The Proinflammatory Role of Epithelial TSLP in Severe Asthma

September 3, 2021
Nestor Molfino, Executive Medical Director and Global Development Lead, Amgen

The complexity and heterogeneity of asthma reflects its wide range of potential triggers, clinical manifestations, and underlying drivers. Various disease pathways – spanning both innate and adaptive immunity – can serve as tributaries to the chronic inflammatory state at the core of the disease.1,2

In many individuals with severe, uncontrolled asthma, pathogenic processes can overlap dynamically in ways that can change over time.3 This can makes it difficult to base clinical management decisions the apparent predominance of a specific inflammatory pathway and its constituent mediators.3-5 As a result, the estimated 1 million people in the U.S. contending with severe, uncontrolled asthma face ongoing challenges that can evolve into exacerbations, hospitalizations and consequent use of health care resources.6,8

In recent years, new insights into the role of the airway epithelium in asthma have provided a framework for understanding how diverse and changeable inflammatory signals can converge to promote severe clinical disease. The significance of airway epithelium in asthma derives not only from the well-known structural damage it undergoes but from the proinflammatory signals it initiates.4,9

As the first point of contact between potential asthma triggers and the lungs, the epithelium sits at the headwaters of multiple distinct inflammatory cascades. Whether the immediate trigger is a pathogen, allergen, or irritant, the epithelium can respond by releasing proinflammatory cytokines including IL-25, IL-33, and thymic stromal lymphopoietin (TSLP).9 First identified as a growth factor in the early 1990s, TSLP has more recently attracted considerable scientific interest because of its capacity to drive multiple downstream innate and adaptive immune responses.10

TSLP Action Across Major Inflammatory Categories

Despite its vast phenotypic diversity, asthma can be categorized at a high level based on major patterns of inflammation. About two-thirds of individuals with severe asthma exhibit type 2 (T2) inflammatory patterns.11 T2 inflammation includes classic allergy, where antigen presentation to type 2 helper T (Th2) cells promotes the production of allergen-specific IgE antibodies, mast cell degranulation, and release of proinflammatory mediators.9

T2 inflammation also encompasses nonallergic pathways that share key features with allergic inflammation. In lieu of antigen presentation and clonal selection of IgE-producing B cells, type 2 innate lymphoid cells (ILC2s) directly provide cytokine signals promoting recruitment and activation of eosinophils.9

While a significant proportion of patients with severe asthma exhibit T2 inflammation, there remains a substantial portion of patients with severe asthma who exhibit a non-T2 inflammatory pattern, where target-tissue inflammation is primarily mediated by IL-17A, produced by Th17 cells. Eosinophils do not play a major role in non-T2 inflammation, although neutrophil proliferation may occur. Non-T2 inflammation is commonly associated with late-onset asthma.9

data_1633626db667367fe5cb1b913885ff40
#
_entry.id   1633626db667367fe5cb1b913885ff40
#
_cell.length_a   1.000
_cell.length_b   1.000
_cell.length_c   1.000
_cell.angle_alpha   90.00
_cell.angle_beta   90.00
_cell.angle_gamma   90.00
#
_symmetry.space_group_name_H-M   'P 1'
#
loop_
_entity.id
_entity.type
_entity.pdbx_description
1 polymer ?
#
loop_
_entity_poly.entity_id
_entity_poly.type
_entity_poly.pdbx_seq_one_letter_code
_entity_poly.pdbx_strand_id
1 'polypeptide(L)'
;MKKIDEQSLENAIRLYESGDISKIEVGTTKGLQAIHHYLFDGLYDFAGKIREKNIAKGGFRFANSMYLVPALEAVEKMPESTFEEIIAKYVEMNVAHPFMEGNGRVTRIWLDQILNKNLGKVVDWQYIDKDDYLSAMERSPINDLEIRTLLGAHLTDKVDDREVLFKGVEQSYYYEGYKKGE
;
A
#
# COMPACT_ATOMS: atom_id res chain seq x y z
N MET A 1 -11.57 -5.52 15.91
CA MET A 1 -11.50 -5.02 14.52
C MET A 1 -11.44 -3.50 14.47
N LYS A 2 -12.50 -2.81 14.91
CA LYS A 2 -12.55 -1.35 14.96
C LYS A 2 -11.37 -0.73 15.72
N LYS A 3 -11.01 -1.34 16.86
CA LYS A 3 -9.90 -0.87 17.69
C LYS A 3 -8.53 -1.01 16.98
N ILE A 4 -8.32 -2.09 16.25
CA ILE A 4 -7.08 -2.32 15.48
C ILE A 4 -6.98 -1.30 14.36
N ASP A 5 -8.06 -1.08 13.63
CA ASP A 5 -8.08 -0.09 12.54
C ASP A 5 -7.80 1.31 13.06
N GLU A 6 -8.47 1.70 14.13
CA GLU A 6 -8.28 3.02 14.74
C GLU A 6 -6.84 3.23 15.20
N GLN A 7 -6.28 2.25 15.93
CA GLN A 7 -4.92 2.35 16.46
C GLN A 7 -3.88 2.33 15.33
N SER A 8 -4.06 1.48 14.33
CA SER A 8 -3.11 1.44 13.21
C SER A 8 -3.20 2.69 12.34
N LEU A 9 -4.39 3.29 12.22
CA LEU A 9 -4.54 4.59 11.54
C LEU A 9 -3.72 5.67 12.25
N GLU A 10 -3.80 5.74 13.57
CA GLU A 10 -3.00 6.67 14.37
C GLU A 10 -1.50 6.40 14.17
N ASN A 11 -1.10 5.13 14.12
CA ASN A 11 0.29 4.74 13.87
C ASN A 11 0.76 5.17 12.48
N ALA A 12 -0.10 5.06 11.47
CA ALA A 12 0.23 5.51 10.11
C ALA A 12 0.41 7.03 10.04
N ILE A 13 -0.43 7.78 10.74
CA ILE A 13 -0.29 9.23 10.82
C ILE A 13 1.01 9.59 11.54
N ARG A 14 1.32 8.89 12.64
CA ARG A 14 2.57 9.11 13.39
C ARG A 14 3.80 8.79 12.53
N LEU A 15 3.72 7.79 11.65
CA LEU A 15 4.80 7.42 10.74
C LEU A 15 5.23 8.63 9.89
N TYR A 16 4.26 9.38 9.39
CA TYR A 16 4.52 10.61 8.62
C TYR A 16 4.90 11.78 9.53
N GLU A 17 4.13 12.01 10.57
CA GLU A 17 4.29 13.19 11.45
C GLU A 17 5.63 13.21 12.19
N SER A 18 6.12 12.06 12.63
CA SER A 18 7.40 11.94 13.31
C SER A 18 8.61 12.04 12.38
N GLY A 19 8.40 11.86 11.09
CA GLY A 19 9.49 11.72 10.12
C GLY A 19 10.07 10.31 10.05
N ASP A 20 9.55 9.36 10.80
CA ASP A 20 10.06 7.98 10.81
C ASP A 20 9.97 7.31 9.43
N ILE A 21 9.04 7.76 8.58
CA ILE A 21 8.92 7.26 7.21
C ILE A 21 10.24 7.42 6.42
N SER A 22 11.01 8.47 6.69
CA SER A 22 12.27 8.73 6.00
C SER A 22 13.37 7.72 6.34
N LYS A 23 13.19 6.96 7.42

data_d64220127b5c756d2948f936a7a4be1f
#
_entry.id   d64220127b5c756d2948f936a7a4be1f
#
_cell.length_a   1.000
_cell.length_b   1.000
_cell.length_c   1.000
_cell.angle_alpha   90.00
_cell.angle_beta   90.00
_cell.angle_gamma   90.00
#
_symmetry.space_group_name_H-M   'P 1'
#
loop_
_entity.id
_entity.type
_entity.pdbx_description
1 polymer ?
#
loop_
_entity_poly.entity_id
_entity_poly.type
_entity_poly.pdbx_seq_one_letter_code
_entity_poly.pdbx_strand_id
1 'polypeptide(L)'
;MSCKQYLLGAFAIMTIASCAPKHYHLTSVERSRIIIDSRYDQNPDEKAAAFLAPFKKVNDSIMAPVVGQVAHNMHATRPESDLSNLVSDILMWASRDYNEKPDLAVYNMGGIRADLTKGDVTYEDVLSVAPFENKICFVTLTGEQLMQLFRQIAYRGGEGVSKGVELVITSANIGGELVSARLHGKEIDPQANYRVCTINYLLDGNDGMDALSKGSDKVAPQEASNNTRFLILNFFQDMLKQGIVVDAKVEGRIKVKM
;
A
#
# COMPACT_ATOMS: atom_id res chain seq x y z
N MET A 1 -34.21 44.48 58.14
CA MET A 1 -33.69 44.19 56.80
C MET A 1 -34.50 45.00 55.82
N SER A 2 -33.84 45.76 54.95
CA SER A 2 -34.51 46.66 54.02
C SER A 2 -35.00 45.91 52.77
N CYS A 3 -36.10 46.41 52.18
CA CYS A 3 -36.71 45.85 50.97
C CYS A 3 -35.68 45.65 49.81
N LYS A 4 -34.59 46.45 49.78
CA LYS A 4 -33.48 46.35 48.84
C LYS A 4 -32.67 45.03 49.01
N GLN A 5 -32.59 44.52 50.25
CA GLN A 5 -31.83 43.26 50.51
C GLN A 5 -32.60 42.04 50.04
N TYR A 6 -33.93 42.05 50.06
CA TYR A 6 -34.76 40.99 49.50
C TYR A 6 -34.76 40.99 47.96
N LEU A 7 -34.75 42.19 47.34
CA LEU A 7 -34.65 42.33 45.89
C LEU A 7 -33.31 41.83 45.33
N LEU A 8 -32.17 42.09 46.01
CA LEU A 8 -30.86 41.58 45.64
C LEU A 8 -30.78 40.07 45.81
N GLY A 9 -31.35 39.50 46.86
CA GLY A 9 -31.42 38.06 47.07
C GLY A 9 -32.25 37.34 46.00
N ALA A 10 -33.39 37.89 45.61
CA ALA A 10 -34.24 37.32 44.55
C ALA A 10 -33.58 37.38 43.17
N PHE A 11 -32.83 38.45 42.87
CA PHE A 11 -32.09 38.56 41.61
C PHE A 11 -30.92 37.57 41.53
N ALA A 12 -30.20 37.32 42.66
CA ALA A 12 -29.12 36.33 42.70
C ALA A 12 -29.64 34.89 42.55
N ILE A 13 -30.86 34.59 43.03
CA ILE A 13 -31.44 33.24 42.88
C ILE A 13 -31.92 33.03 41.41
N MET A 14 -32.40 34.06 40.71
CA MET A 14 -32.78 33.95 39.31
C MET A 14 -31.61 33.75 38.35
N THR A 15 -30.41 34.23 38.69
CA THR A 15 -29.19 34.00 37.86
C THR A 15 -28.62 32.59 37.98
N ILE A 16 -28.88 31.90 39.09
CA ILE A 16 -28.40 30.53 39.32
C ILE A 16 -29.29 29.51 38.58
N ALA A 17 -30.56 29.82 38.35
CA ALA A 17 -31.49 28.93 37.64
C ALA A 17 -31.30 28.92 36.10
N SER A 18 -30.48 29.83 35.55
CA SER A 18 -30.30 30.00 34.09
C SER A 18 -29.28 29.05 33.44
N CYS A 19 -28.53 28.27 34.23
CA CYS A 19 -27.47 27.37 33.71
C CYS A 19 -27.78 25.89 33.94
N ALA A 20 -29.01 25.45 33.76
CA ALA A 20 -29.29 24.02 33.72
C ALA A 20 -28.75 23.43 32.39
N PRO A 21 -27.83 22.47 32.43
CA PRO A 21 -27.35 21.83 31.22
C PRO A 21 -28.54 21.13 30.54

As shown in Figure 1 in the review by Gauvreau and colleagues, each of these broad inflammatory pathways can ladder back to the epithelial release of TSLP. A broad array of innate and adaptive immune cells – including dendritic cells, naïve and differentiated T cells, ILC2 cells, and mast cells – respond to TSLP via TSLP receptors. TSLP thus is capable of activating diverse downstream inflammatory cascades.9

Impact on Airway Structural Changes

Regardless of the underlying inflammatory processes at play, airway narrowing through progressive tissue remodeling poses major challenges to asthma management that increase in urgency with disease severity.12

Early research demonstrates a potential role of TSLP in airway remodeling. Fibroblasts and airway smooth muscle cells (ASMCs) both express TSLP receptors. TSLP has been shown in vitro to stimulate collagen production by fibroblasts and promote ASMC proliferation. ASMCs produce TSLP as well as respond to it; airway remodeling may be mediated in part through TSLP cross-talk between ASMCs and mast cells.9,12

TSLP in Severe Asthma

Multiple lines of evidence suggest a central role of TSLP in the pathogenesis of severe asthma, largely independent of inflammatory phenotype and biomarker patterns:13-17

  • Airway TSLP is overexpressed in patients with asthma and increases with disease severity. Airway TSLP expression has been found to be higher in patients with asthma compared with healthy controls, and the elevated levels correlated significantly with asthma severity.
  • Airway TSLP expression correlates with reduced lung function. A study of 70 patients with asthma of varying severity found that airway TSLP concentrations were inversely correlated with FEV1.
  • TSLP may drive reduced corticosteroid responses. ILC2s obtained by bronchoalveolar lavage from patients with severe asthma showed a reduced in vitro response to dexamethasone after exposure to TSLP. Further, the reduced response to dexamethasone was greater in patients with higher airway TSLP expression.

Conclusion

Our increased understanding of the role of TSLP in asthma underscores the importance of the airway epithelium as the first point of contact with environmental stimuli. TSLP, a key epithelial cytokine produced in response to environmental triggers, can drive multiple downstream inflammatory pathways that may contribute to severe, uncontrolled asthma. Because TSLP sits at the top of these disparate inflammatory cascades, there is evidence that it plays a central role in the pathogenesis of severe asthma.

References

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